Telling the Story from a Point-of-View

All stories have a vantage point, the lens from which the reader/hearer experience the action. The vantage point dictates the reality presented by the story determining what is seen and what is not seen.

This is obvious when watching something on a screen, the frame defines what can be seen. The director can move in and out by simply (un)zooming the lens and instantly change the viewpoint of the story. It is the good ones who can use this device without feeling the need to have everything explained. Certainty, as it presented by the story, only reaches as far as the eye can see and everything else is left to the imagination. Drama, or if you will the viewers attachment even entrance into the story is often found in what is just out of sight.

Storytelling can work the same way. The storyteller gets to decide from what vantage point the story will be told. Will it be from close-up with all the minutiae, from a wide angle providing only a panoramic view, or from anything in between? But the goal of a good story is the same, to draw the reader into the story and have him enter the story. The best stories are not those where everything is explained but where everything, even more than what is on the page, is experienced. Even after the last page is turned, the reader finds a reality they cannot escape; a reality they do not want to escape!

This is one area that those of us who tell the story of scripture often bog down. I know from my own failings, that I tend to have one aim meaning that  I give only two points of view. I prefer to explain everything so my initial point of view is so close-up that nothing is left undescribed. In my zeal to fight against misunderstanding, I leave nothing to the imagination. I then jump immediately to the widest angle. I want all the territory visible so that nothing is left unseen. The imagination is crippled because there is nothing left out of view. My two vantage points have the same goal to explain everything…In the end it might make a nice picture, but does it make a good story?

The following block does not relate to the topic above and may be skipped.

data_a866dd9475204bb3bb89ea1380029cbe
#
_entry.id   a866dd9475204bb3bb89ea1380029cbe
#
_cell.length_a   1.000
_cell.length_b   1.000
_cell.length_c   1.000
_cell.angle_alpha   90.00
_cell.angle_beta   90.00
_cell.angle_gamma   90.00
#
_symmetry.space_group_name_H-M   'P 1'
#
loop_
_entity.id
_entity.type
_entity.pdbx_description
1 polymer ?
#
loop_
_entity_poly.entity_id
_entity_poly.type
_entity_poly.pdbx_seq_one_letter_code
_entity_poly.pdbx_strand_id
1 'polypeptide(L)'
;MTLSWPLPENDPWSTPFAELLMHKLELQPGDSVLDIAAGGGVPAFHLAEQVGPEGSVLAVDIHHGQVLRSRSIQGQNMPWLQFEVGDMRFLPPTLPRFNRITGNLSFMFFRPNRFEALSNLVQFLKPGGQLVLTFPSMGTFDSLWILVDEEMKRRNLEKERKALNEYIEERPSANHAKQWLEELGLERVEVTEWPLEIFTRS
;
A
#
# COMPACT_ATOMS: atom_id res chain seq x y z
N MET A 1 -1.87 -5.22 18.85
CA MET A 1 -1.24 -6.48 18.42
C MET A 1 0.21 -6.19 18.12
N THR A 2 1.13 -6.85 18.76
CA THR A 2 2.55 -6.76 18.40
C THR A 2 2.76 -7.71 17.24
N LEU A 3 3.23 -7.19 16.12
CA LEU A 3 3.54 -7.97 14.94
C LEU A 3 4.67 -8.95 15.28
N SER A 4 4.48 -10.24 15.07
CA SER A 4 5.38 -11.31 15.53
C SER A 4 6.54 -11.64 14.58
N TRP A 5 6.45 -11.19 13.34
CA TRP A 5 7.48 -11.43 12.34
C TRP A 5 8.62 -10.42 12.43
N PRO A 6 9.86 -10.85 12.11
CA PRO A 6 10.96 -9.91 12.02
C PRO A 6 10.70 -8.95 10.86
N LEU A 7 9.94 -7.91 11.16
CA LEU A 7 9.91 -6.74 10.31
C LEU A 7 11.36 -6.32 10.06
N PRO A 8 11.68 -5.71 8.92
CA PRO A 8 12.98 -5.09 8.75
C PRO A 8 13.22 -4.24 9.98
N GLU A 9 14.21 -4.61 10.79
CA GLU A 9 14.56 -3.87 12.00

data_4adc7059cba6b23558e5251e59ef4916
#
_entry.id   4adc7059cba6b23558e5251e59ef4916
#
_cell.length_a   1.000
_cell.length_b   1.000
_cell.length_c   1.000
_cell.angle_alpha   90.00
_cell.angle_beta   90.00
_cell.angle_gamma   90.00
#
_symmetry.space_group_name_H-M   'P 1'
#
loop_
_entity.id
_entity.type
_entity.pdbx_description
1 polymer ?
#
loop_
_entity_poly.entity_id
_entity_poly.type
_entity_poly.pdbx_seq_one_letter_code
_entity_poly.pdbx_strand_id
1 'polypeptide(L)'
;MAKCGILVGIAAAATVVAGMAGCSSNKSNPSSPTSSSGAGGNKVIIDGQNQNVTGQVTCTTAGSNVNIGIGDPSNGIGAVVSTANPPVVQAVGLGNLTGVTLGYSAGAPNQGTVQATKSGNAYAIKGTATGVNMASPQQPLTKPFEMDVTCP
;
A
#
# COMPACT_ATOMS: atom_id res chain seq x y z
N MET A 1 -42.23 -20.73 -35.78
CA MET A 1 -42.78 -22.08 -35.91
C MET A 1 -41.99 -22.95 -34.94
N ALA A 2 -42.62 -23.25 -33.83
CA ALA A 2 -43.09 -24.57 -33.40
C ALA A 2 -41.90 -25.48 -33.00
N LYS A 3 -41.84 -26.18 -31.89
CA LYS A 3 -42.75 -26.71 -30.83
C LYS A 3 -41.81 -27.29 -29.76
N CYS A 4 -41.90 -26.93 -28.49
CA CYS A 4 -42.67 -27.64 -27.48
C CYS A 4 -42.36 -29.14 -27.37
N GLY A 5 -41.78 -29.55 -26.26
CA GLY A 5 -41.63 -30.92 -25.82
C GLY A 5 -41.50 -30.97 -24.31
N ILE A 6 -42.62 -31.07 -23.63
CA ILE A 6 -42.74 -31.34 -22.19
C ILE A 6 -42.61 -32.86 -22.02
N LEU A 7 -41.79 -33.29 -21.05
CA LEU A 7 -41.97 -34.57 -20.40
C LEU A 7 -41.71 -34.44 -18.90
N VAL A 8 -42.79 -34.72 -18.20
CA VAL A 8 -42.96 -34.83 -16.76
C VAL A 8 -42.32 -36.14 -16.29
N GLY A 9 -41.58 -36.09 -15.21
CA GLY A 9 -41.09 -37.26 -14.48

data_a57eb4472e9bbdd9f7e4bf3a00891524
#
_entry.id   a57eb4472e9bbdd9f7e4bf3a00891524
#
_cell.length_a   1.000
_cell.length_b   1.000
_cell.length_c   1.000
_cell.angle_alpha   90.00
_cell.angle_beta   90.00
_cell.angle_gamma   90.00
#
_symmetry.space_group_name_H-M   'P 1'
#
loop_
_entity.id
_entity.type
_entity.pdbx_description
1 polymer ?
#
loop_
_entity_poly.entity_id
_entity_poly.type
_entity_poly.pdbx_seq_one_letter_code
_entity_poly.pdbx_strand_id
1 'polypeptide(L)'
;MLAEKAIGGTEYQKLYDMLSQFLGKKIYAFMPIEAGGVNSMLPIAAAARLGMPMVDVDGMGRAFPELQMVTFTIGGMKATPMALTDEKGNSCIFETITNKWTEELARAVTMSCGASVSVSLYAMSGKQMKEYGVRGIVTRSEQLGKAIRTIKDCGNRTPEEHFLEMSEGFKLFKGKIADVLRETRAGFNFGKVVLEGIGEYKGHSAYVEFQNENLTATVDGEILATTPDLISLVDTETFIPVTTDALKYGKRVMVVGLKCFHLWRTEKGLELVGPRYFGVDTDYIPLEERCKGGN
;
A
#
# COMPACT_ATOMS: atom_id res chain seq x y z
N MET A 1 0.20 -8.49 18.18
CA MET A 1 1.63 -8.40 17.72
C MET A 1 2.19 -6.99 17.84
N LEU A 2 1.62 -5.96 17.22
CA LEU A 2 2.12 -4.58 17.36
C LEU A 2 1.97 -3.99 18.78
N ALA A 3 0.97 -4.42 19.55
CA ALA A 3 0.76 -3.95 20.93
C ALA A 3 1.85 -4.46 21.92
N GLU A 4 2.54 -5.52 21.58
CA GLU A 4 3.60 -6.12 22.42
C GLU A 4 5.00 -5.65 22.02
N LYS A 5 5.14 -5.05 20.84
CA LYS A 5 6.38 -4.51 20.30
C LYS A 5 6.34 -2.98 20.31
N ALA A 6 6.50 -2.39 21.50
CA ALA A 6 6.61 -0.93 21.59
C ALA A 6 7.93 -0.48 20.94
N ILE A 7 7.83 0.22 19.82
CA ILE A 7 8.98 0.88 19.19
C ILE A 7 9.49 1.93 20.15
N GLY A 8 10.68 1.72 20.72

I am afraid that even though I believe that stories have the ability to change people, to draw them into a new reality that do want to escape, I do not trust the Story I am telling enough to give it room to live. Sadly, in my attempt to protect the story it ceases to be a story at all.

The answer however is not as easy as compromising and finding a middle angle that gives just enough detail without losing the big picture (as if that happy medium could even be found!)…no the answer is messy. It means leaving some things out of sight and allowing the reader to enter the story. The story lives, not only in me as the storyteller, also in the one who hears.

The Story not the storyteller brings life!

Who brings stories to life for you?

One thought on “Telling the Story from a Point-of-View

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